Hypothermia, by Arnaldur Indridason

Translated by Victoria Cribb.

HYPOTHERMIA is among the very best of the books I've read this year. It's the sixth of the author's Erlendur series to be translated into English; it is truly a mature, masterful and utterly fantastic book.

It's a story stripped bare to the bone. A young woman, Maria, commits suicide at her holiday cottage on the shores of Lake Thingvellier. About 30 years ago, Maria's father Magnus fell from his boat and drowned in the same lake. Ever since then, Maria has been extremely close to her mother, Leonora, still living with her even after graduating from university and her marriage to a doctor named Baldvin, who moved in with the two women after his wedding to Maria. Leonora died of cancer two years before the book opens, during which time Maria gave up her job to nurse her mother, constantly at her side. Everyone assumes that part of the reason for Maria's suicide was her inconsolable loss.

Erlendur is only involved in this case tangentially, in that he is told of Maria's death because Maria's main house is in his jurisdiction, so it falls to him to inform Baldvin of her death. Baldvin is devastated. A few days later, however, Maria's friend Karen, who discovered the body, comes to see Erlendur, convinced that Maria cannot have killed herself. Not only was Maria in a positive frame of mind, but Karen has a tape of a recent session between Maria and a medium, in which Maria talked of her comfort in being in touch with her mother from beyond the mother's grave – the two women had talked about this in the mother's final days, and agreed on a method of communication if there is "life after death".

Although Erlendur is sceptical, he is irresistibly drawn to situations involving the missing and the disappeared. He's already looking into three old cases of young people who have suddenly and inexplicably vanished, reflecting on the impact these events have had on the families of the departed. Family members tend to get in touch a on birthdays or anniversaries of the disappearances to find out if there is any news, and Erlendur sees how time takes its toll as the parents of these vanished teenagers become more infirm and eventually die. Erlendur largely lives in his own past, as his own life was shaped by a traumatic event when he was 10 years old. He and his younger brother (aged 8) were out on the hillside in a blizzard, and both boys became lost in the storm. Only Erlendur was found, nearly frozen to death.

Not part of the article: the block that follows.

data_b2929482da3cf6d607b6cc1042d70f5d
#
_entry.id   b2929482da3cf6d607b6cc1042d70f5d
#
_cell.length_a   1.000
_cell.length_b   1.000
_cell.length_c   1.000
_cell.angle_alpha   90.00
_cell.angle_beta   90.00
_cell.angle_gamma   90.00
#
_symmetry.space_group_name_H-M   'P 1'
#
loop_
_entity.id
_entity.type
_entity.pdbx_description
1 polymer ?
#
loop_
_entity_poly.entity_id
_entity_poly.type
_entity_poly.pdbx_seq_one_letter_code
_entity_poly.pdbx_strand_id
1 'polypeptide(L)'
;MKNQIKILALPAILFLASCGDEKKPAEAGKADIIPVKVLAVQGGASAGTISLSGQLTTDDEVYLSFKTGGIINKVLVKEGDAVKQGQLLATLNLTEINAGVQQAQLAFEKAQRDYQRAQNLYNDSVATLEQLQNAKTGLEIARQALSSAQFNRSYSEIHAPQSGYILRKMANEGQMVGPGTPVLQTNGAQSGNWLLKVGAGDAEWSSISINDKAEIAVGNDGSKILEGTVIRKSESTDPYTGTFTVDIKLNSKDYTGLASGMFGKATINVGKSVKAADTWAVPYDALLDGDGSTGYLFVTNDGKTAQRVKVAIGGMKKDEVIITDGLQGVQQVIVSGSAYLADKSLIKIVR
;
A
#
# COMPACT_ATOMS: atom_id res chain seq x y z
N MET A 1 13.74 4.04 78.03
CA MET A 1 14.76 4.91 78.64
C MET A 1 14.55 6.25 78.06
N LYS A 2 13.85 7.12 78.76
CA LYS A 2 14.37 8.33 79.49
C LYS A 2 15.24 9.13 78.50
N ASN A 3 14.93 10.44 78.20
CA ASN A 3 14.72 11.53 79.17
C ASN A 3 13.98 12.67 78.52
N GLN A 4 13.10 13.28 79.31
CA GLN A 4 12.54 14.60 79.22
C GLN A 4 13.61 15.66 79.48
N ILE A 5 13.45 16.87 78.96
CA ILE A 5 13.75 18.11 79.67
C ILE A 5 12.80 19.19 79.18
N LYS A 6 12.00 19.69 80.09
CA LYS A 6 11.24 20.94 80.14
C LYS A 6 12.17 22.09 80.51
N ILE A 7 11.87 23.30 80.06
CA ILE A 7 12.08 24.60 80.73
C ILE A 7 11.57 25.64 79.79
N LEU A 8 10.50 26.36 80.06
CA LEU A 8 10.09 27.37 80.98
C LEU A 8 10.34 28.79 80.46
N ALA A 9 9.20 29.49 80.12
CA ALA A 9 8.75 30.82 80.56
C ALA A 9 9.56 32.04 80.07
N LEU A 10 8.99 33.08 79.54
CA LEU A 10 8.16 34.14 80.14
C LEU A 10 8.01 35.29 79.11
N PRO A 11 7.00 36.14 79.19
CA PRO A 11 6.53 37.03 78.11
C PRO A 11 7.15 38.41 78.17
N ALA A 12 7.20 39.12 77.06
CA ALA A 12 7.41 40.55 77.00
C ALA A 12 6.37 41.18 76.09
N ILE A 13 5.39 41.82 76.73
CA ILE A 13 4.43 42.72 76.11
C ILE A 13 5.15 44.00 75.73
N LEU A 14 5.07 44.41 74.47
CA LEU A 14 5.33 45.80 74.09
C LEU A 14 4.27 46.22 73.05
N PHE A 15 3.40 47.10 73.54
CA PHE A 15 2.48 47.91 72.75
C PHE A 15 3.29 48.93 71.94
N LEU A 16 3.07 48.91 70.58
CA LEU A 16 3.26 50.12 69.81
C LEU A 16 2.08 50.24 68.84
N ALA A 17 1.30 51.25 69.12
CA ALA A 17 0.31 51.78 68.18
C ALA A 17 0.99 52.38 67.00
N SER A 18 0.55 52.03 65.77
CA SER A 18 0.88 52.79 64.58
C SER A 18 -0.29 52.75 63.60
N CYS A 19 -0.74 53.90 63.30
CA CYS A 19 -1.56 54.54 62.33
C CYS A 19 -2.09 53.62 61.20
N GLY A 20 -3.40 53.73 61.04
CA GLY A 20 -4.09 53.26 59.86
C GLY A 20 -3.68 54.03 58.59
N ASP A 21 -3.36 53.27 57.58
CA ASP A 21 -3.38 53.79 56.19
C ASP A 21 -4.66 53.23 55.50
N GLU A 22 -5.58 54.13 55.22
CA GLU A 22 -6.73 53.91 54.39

Reflecting on these events, Erlendur visits the friends and relations of Maria, the dead young historian. He becomes more interested in the accident in which her father drowned, and digs out the details of the old police investigation, which seemed to have been carried out in a rather perfunctory fashion. At the same time, in a familiar theme in these books, he pursues new leads in the cold cases with characteristic focus.

The events of HYPOTHERMIA occur in a bubble removed from any official criminal investigation – although Erlendur interacts occasionally with his colleagues, the story focuses on his "private" investigation of Maria's death and the old disappearances. Although Erlendur does not believe in the afterlife, he's driven by his own inner need to speak for the lost and the missing, and perhaps above all to seek to thaw out some of the hypothermia of the souls of those who are left behind – including himself.

Erlendur's family life is also a fairly significant part of this book, as his own two children gradually switch roles with Erlendur and his long-ago divorced wife. Eva Lind (mainly) and Sindri want their parents to meet and to reconcile themselves to the break-up of their relationship, but it is quite clear that they are incapable of even the slightest understanding of each other's point of view. Perhaps because of Eva Lind's determination that her parents achieve some closure, or perhaps because of the investigations he's involved in, Erlendur reads to Eva Lind from a book describing the events in which he and his brother were lost, and he reflects on the impact the events, and the book's publication, had on his mother and on his own decisions at the time of his mother's death – directly relevant to Eva herself.

It is hard to convey the sadness and depth of HYPOTHERMIA. The book's plot is completely solid, being an apparently simple tale of a man going round talking to various people, but underneath there are so many layers of the past, of emotion and mood, of different ways of looking at death, disappearance and the lost, descriptions of the ways of life on this bleak island, and how past ways are changing.

There are no dramatics in this story, no exciting set-pieces or thrilling climaxes. The book is simply a rich, thoughtful, mature and compelling work, sympathetically translated. These Icelandic books have much in common with Michael Connelly's Harry Bosch series, in particular the lonely perspectives of the protagonists Harry and Erlendur in speaking for the dead and disappeared of however many years ago – but each is a unique creation. I loved HYPOTHERMIA, with its ageless, deeply sad stories lying beneath its pages.

First published at Euro Crime, October 2009.

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This entry was posted in Award winner, Books, Crime fiction, Eurocrime, Europe, Iceland, Police procedural, Psychology, Series, Translated and tagged , , , . Bookmark the permalink.

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